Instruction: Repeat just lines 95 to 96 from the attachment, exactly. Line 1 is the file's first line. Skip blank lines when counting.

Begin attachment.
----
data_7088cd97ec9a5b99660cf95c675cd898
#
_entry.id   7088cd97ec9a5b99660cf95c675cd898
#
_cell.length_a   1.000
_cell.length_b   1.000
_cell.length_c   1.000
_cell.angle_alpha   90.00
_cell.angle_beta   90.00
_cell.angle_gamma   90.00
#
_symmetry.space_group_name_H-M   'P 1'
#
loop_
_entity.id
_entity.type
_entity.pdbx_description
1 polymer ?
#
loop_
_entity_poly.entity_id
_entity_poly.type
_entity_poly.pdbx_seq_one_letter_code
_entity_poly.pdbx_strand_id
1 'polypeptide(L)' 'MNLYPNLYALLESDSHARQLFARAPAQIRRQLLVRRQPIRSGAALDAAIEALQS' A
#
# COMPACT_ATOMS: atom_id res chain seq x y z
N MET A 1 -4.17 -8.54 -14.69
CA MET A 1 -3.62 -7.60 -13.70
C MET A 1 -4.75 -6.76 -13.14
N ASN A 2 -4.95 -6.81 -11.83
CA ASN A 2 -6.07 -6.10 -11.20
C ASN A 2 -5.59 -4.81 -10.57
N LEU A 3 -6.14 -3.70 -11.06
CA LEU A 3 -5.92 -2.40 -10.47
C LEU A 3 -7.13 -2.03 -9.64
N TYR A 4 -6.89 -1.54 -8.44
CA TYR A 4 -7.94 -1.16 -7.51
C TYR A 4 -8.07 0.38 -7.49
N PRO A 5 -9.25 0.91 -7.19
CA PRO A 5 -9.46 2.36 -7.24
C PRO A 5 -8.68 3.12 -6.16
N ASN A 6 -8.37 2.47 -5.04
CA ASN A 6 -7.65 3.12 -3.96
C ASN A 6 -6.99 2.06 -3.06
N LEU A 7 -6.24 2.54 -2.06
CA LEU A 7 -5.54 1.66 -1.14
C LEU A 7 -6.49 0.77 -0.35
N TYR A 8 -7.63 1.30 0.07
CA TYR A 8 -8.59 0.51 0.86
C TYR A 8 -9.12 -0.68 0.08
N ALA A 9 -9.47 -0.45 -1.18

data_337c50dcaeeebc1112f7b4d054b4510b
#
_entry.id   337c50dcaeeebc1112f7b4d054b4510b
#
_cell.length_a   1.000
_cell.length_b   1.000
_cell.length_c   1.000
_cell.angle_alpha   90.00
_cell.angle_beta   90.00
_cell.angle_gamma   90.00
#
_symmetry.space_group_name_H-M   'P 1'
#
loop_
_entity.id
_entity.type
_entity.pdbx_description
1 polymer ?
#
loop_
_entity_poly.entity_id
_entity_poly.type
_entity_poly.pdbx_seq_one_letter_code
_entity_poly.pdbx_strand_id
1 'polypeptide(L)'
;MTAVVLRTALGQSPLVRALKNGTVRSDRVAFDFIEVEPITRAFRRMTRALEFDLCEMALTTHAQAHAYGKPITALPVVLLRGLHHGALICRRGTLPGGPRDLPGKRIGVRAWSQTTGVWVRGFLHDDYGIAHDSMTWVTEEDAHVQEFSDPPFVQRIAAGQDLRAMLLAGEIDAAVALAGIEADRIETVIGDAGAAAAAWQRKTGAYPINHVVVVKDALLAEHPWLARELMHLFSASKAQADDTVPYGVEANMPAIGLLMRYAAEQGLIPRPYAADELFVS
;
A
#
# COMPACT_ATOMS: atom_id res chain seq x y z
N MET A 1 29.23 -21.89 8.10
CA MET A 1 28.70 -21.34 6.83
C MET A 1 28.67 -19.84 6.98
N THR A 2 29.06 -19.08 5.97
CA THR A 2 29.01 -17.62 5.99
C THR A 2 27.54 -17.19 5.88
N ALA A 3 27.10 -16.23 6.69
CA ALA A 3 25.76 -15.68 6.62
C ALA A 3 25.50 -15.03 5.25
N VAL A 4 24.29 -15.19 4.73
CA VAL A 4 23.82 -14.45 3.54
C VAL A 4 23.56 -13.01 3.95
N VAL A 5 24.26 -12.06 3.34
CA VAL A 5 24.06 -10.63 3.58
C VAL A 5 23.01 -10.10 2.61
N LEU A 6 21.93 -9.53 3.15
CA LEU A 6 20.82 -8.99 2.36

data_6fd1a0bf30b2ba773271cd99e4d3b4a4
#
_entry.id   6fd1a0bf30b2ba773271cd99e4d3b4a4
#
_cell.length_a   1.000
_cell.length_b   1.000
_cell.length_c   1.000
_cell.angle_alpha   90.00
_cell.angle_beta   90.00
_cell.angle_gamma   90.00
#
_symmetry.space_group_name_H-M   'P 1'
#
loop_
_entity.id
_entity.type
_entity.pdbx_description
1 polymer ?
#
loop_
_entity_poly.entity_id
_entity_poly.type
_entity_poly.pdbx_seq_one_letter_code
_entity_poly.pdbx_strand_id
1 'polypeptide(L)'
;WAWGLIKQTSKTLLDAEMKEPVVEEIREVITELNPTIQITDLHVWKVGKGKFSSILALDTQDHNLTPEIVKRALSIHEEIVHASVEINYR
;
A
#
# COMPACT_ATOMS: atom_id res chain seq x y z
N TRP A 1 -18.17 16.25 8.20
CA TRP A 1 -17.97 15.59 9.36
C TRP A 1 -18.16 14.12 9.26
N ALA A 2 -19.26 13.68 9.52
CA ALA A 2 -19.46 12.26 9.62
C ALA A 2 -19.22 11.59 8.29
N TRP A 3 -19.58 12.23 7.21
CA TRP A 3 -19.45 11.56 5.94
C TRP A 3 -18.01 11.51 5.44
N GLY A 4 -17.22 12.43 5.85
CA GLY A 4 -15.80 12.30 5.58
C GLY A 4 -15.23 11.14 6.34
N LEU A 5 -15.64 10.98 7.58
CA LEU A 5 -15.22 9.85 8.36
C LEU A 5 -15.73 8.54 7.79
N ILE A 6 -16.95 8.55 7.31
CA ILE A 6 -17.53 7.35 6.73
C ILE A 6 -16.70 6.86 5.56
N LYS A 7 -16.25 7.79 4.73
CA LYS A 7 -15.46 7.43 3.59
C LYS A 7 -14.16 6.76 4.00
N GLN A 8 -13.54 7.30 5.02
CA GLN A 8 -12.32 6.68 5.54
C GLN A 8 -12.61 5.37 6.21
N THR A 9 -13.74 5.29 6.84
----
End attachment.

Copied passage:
N VAL A 5 24.26 -12.06 3.34
CA VAL A 5 24.06 -10.63 3.58